YOU GOT THIS! COME ON!  LET’S GO!  And as others finished, they joined in the cheers. Surrounding teammates who had fought through adversity to encourage them to the bitter end.  We are fans of each other.

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What a day and a reason to support and shout for these incredible athletes.

Pushing themselves past the edge of the discomfort zone, some fighting through injuries and illness.  They showed up and WORKED.  All the training, the invisible hours, the practicing, the endless reps, heck even the no reps mattered.  It all adds up to knowing you fought like crazy to compete and give your best that day.

I’ll truly cherish wearing the #Katashi shirt with my honorary (if temporary) tattoo. That takes fangirling to a whole new level.  You’d be hard pressed to find two more fierce or fun competitors. Still gotta work on my booty game, though.

I’ll cherish the hugs and smiles and people laughing and feeling proud as they saw themselves in action. I’ll cherish seeing both first timers and “old” timers get in there to scrap with anyone who dares compete. Better bring your A game. I’ll cherish watching teams work with and for each other, and being on the team for all of them.

 

 

celebrations, fitness and nutrition

Festivus Games Was No Joke

Well, this comp was a little different about 5 minutes after I signed up! Then, when I got to the competition site the crazy level stepped up a bit….the competition was 90% outside. Holy smokes.

Looking back, I somehow stacked 1/2 marathon training, a 45 day bicep/tricep challenge, a physical residence move, a big trip to see family and life on top of comp training and my regular CrossFit and adult life.

What was I thinking? I probably wasn’t thinking until I hit the WODs hard the 2 weeks prior to the event. At that point my body was already sluggish from a physical move and my arms were burning on the daily from the other bicep/tricep challenge and then heck most days my legs were like we don’t need any additional miles today!

Of course there was outfit planning. Tanks and booty shorts. This may be the most fun part of competing because my crazy partner agreed to change outfits four times. Really she had no choice but it’s part of the experience and what sets us apart from others. We beat to our own drum or anthem in many ways. Class act I tell ya!

One week to go and I rip my hand bad. How did that impact the event? Came down with a cold as well a week before so breathing wasn’t 100%. Complaints or excuses? Time to press on and put in work. This is a self note that I am sharing.

The last seven days were focused on eating well, sleeping well and staying healthy. I wasn’t perfect but I made an attempt. Rest being most important since my body is aging.

Last practice session on our weakness was a good showing. Compared to day one it was tremendous growth. Now to wait and see how the big day goes.

Comp day. It starts with the dreadful alarm at 5am, food prep, and carpool ride at 6am. Oh and let me tell you about the ride:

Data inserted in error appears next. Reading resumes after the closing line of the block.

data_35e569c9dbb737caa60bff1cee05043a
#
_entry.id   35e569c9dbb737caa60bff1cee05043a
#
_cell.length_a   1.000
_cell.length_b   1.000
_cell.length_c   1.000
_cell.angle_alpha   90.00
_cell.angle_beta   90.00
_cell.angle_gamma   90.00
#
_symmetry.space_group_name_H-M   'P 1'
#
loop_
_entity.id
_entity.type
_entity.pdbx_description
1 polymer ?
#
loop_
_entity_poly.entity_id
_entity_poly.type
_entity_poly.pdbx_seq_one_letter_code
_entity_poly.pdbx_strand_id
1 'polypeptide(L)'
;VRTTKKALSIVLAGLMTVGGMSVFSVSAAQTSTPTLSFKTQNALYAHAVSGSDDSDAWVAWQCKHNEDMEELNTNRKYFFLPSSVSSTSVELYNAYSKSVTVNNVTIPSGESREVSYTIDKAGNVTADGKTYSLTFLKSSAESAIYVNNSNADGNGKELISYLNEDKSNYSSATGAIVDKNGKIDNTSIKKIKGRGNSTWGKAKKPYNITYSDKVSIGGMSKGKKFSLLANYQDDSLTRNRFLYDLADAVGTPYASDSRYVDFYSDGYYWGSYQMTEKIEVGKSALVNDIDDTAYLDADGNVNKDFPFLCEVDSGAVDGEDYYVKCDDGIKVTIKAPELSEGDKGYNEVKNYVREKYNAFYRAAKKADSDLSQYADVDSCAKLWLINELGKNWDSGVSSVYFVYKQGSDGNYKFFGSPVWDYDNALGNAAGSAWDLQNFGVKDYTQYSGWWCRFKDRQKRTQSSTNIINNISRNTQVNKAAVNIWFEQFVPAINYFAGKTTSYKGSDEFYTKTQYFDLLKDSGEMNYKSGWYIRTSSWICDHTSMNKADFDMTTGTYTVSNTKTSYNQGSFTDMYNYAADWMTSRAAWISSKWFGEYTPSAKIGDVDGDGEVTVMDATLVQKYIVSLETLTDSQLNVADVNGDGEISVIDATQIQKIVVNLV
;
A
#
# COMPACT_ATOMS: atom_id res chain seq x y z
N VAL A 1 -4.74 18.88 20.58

One passenger snoring in the back who wouldn’t share the back seat. Yup, that’s my partner!

One driver kind enough to volunteer to drive knowing the drive home will suck bad. Thank you, CW.

And then me. The sleepy one mesmerized by the cool new truck I was in. Air flowing through the seats and a massaging seat. Yup, just what I needed and I gladly staked my claim for that seat on the way home!

Then the wait for heat one at 9:50am. The morning aches and stiffness were among the bunch as we waited, joked and stretched together. We all prepped differently yet we all did it together.

That’s a lot of idle time for nervous jitters that lead to multiple potty breaks. Fun times all around meeting neighbors in tent city and taking pics as we wait. A group of friends are competing so we will have a blast tailgating and cheering each other on. Of course we are still competing so it’s not all rainbows and lollipops for those in the same division.

Did I mention our team name this time around? 2 Tatted Bitches – ha! Offensive to some but perfect to us! Check out the cool shirts we got compliments of Chick 2’s designing skills. Oh, how the announcer fumbled purposely all day on that name. However, if we made the podium he said he would say the full name prominently. And he did just that!

WOD 1 – my favorite. The deadlift ladder. Easy peasy 205 pounds. We accumulated 75 bonus points with our extra efforts in less than a minute. Took 3rd in this WOD. Feeling good but the worst is yet to come. And the pic below shows one of the good faces. There were many more crazy faces to come.

WOD 2 a and b=death! Add extreme heat outdoors, direct sun and and and….WOD was outside, 90+ degrees and I don’t usually workout outside in direct sunlight. It gave me a new respect for other athletes who compete outside on a regular basis. Body weight movements AKA devil press (named appropriately), weighted box step overs, reverse lunges weighted and a partner row. Part A we scored 4th but Part B was 8th….my no reps for not locking my arms out cost us big time. I was not happy with my judge. Well, we could have given up but this is the time where we kicked it up a notch or attempted to.